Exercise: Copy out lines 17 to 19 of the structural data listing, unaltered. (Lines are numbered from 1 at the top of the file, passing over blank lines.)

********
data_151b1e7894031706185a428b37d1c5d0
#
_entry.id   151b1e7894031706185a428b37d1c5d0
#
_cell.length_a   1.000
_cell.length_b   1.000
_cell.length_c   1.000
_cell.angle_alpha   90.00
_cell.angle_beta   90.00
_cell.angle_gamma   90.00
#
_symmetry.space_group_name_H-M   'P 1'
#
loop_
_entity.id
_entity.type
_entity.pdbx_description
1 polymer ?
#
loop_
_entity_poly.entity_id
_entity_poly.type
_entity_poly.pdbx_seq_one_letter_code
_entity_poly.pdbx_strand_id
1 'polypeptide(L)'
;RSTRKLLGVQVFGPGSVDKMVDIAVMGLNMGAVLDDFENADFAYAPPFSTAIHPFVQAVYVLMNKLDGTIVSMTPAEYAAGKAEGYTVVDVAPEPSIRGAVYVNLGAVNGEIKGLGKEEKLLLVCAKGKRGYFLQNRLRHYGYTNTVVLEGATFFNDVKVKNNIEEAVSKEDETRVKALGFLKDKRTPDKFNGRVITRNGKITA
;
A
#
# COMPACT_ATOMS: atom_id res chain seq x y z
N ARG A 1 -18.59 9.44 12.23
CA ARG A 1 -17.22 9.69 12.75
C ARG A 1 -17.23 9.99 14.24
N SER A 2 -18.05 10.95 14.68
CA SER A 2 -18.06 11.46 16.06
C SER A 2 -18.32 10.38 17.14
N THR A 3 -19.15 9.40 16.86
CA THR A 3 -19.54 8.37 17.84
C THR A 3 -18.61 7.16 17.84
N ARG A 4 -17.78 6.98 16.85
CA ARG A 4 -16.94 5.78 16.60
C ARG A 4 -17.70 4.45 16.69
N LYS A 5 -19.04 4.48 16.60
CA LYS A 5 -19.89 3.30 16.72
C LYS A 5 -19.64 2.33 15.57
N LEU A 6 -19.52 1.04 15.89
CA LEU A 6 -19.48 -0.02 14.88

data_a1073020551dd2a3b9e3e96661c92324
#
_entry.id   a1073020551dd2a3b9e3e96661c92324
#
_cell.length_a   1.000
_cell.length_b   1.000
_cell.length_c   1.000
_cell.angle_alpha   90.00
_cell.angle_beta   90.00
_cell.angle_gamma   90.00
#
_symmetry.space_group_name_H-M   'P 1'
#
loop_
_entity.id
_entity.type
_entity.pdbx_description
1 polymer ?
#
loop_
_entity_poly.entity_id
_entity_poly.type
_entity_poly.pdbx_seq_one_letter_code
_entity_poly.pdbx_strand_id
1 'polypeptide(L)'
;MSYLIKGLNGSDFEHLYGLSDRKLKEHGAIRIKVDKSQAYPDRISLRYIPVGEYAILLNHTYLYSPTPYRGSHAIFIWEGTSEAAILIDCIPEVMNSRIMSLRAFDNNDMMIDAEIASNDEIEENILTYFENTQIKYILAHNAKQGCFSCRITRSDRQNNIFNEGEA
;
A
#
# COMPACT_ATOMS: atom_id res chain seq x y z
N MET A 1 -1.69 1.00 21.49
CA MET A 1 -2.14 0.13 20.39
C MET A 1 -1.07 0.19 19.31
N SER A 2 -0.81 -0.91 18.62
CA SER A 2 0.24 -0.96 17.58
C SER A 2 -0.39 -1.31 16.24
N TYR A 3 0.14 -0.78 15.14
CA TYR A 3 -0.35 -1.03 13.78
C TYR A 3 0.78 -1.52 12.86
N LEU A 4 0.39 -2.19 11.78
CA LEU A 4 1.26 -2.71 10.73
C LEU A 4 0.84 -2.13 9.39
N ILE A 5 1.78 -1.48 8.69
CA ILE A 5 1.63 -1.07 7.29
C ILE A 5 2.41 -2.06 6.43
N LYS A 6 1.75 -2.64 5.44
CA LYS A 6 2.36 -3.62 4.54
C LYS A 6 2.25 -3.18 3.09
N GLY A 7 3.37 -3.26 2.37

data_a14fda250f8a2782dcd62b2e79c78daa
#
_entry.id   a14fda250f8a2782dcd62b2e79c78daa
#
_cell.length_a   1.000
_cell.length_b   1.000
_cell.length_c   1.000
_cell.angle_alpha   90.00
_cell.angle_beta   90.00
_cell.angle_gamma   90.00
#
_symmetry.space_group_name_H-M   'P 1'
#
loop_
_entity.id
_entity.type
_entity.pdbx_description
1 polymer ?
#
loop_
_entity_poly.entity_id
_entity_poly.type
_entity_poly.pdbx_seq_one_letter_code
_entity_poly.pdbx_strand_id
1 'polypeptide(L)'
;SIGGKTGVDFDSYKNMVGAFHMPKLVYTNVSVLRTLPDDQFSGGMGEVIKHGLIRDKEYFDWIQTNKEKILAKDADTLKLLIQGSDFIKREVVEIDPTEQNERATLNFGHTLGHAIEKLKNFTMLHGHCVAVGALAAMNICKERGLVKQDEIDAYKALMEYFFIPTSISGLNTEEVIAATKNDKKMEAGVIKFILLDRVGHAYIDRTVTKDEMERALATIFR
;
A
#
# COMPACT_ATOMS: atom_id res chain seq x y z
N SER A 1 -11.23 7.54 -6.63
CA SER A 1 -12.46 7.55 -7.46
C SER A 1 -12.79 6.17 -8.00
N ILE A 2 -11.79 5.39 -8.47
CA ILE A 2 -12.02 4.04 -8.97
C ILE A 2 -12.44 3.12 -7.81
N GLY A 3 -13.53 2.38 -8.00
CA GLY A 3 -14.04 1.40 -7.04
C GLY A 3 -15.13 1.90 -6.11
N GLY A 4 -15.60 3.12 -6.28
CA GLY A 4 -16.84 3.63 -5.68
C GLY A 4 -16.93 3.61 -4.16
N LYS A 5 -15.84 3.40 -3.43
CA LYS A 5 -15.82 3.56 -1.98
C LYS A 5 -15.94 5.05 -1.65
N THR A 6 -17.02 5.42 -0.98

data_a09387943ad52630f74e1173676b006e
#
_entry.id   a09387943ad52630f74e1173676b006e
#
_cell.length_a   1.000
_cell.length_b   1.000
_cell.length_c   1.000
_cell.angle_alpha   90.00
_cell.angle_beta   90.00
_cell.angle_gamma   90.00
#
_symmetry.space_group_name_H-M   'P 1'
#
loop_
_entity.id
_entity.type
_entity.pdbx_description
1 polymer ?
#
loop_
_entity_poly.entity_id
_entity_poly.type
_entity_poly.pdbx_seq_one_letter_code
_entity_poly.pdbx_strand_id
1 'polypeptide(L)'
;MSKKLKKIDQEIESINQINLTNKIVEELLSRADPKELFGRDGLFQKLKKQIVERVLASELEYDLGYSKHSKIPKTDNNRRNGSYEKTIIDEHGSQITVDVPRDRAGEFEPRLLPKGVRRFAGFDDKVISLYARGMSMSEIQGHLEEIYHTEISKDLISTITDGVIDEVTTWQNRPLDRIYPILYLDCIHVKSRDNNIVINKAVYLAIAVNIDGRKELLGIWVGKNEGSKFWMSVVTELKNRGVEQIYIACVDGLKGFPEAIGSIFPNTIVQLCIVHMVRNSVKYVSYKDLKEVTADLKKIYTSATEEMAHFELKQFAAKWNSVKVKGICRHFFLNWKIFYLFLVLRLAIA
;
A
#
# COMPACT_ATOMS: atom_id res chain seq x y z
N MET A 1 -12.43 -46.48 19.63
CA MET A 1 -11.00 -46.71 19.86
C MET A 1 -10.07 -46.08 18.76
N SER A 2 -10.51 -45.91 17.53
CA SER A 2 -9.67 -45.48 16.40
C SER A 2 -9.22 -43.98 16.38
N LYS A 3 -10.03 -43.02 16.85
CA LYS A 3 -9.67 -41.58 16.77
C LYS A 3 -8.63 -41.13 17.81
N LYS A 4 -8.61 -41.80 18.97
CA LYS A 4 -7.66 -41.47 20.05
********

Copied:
_entity.pdbx_description
1 polymer ?
#